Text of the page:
Cheongju is a university town, so needless to say, it has a solid nightlife.  We ended up going out several nights in the area just north of the center of campus.  It had some great food options and plenty of awesome bars.


So much neon and light.  Is this what the future city will look like?  If you trust some science fiction movies, then yes... however, I think that parts of some cities will (and obviously already do) and yet most places people live will not.  As far as I can tell, there will always be (a majority of?) people that like a good dark night with a beautiful starry sky.  But that's just not possible with this level of light pollution... not possible for 10s of miles or more around such cities sadly 


Thanks to some new friends from the university that were willing to take me, I was able to take a day hiking in Songnisan National Park, very near the center of South Korea.   This was an amazing experience.  Songnisan is a mountain park, but there is also a great, distinctly rustic culture in the town around the entrance.  I don't know how much of this is played up for the tourists from the cities, but there is no denying the authenticity of all the local ingredients used in the restaurants and available in small roadside markets like this one.   Most of the things available were dried roots, herbs, and mushrooms.  Local ingredients like these were used in all the restaurants around town too, featured in their special "mountain" options.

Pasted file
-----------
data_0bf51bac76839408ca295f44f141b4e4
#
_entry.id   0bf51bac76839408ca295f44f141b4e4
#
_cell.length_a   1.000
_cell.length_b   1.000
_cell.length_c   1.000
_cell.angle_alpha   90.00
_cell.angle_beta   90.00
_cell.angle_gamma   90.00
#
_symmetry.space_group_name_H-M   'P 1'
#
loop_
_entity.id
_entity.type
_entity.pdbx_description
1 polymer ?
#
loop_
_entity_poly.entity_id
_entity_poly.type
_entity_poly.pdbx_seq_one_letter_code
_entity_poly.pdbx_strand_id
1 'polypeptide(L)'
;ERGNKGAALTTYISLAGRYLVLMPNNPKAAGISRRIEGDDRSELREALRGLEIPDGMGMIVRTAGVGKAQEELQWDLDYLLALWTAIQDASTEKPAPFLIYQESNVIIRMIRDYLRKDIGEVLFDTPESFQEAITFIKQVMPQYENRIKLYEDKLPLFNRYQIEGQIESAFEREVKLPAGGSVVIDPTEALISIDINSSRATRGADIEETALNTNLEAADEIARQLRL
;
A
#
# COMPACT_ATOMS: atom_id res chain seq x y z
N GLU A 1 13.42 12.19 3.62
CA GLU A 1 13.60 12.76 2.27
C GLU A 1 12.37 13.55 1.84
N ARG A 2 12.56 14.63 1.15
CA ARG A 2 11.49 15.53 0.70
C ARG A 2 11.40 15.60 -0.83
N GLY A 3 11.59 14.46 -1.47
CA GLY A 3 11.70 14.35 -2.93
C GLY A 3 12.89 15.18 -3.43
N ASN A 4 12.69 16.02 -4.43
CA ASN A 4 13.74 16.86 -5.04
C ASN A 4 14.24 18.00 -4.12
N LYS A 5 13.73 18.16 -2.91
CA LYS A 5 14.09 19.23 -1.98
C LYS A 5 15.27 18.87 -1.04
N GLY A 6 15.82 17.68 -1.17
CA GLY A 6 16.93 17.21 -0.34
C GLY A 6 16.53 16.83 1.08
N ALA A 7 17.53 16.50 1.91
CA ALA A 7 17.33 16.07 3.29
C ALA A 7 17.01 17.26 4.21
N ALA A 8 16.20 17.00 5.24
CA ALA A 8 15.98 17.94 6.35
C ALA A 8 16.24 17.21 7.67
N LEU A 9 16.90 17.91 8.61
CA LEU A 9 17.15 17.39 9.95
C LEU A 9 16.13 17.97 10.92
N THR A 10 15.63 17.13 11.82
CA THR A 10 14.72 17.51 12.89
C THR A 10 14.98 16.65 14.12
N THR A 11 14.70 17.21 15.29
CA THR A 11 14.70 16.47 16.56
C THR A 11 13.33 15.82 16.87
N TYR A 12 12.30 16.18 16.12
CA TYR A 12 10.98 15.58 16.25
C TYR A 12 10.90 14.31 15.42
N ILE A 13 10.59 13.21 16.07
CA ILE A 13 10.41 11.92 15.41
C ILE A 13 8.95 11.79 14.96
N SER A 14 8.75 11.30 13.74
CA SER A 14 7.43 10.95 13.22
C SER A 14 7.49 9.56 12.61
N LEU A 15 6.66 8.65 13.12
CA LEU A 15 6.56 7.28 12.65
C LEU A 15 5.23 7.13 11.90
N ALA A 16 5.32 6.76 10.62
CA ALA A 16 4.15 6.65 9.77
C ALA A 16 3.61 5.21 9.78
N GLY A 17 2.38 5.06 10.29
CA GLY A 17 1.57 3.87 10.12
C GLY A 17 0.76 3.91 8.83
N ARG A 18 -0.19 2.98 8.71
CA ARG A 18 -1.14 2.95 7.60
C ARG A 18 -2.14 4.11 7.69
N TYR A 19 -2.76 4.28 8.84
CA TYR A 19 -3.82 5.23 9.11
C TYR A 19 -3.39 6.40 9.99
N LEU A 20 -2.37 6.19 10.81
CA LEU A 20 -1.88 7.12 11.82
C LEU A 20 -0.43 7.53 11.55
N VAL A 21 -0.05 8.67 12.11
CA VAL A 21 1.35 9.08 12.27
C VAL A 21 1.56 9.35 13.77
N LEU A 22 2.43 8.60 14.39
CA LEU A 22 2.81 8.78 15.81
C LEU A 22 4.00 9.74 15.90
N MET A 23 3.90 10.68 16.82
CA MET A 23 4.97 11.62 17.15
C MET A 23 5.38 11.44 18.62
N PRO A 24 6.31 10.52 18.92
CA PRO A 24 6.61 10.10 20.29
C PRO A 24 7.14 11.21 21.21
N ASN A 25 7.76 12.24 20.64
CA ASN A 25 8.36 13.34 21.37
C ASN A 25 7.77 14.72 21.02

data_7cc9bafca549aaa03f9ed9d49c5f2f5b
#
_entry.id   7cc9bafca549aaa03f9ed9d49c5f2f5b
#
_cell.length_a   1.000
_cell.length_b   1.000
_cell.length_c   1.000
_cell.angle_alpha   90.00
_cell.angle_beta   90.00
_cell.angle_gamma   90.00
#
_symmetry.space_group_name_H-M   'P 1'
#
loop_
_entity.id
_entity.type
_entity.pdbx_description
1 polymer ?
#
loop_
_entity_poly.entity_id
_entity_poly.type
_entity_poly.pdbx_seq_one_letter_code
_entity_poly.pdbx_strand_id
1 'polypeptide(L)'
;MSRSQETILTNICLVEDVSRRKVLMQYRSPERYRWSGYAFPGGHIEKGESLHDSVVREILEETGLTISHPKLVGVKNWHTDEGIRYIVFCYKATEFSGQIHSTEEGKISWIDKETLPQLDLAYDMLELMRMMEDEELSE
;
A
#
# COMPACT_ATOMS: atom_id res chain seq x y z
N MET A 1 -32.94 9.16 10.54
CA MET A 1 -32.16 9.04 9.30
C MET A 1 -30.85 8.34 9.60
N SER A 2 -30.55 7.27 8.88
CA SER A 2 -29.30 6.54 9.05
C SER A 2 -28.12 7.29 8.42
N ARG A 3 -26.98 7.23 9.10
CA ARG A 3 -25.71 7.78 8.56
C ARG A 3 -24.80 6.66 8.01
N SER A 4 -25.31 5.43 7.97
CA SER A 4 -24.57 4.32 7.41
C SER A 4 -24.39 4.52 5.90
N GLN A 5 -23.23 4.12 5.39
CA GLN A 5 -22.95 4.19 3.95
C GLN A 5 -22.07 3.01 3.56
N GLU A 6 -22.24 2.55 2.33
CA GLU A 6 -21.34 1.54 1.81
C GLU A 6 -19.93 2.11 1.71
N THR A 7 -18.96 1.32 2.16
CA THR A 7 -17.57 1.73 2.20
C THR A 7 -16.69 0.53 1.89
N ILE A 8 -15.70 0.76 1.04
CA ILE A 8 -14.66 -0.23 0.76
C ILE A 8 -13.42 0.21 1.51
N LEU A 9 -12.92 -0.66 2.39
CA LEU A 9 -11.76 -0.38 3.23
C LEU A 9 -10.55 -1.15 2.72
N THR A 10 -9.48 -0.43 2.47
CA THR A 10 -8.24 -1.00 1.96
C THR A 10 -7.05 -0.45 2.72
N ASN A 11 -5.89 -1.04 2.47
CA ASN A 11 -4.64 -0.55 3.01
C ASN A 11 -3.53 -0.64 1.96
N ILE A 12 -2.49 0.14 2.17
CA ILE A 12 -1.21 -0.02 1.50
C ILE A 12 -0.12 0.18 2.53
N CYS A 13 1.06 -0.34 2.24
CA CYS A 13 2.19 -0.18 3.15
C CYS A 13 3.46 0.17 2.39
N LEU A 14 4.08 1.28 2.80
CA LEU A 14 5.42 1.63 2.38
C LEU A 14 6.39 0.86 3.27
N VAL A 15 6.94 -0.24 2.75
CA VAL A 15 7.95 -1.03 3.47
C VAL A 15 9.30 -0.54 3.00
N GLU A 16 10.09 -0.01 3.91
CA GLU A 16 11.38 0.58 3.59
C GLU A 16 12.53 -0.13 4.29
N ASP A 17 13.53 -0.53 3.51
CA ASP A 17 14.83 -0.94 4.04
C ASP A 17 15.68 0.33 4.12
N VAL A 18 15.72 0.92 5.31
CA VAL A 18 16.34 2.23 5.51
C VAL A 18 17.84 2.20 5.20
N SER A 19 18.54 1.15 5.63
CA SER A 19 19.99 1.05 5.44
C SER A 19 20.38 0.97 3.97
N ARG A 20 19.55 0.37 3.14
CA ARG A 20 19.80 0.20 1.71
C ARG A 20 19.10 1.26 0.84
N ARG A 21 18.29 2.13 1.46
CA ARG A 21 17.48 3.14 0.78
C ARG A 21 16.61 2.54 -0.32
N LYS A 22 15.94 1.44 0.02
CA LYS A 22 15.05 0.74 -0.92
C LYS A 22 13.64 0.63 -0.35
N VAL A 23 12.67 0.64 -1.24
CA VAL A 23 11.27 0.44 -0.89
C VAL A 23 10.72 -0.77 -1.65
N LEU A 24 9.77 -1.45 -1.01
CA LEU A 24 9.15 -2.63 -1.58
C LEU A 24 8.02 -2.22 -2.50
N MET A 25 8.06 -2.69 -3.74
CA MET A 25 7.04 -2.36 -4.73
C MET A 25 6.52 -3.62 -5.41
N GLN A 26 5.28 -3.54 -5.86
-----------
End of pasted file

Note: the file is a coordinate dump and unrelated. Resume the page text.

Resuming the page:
At the entrance, the place was more like a big garden or city park, but as you walk further and further along the trail, things return more and more to natural wilderness.  The most popular hike in the park summits one of the high peaks in the area.


Further along, you hit this huge, ornate gate.  There are still monks living up in a monastery in the park too.  It's beautiful to know that such places actually do exist.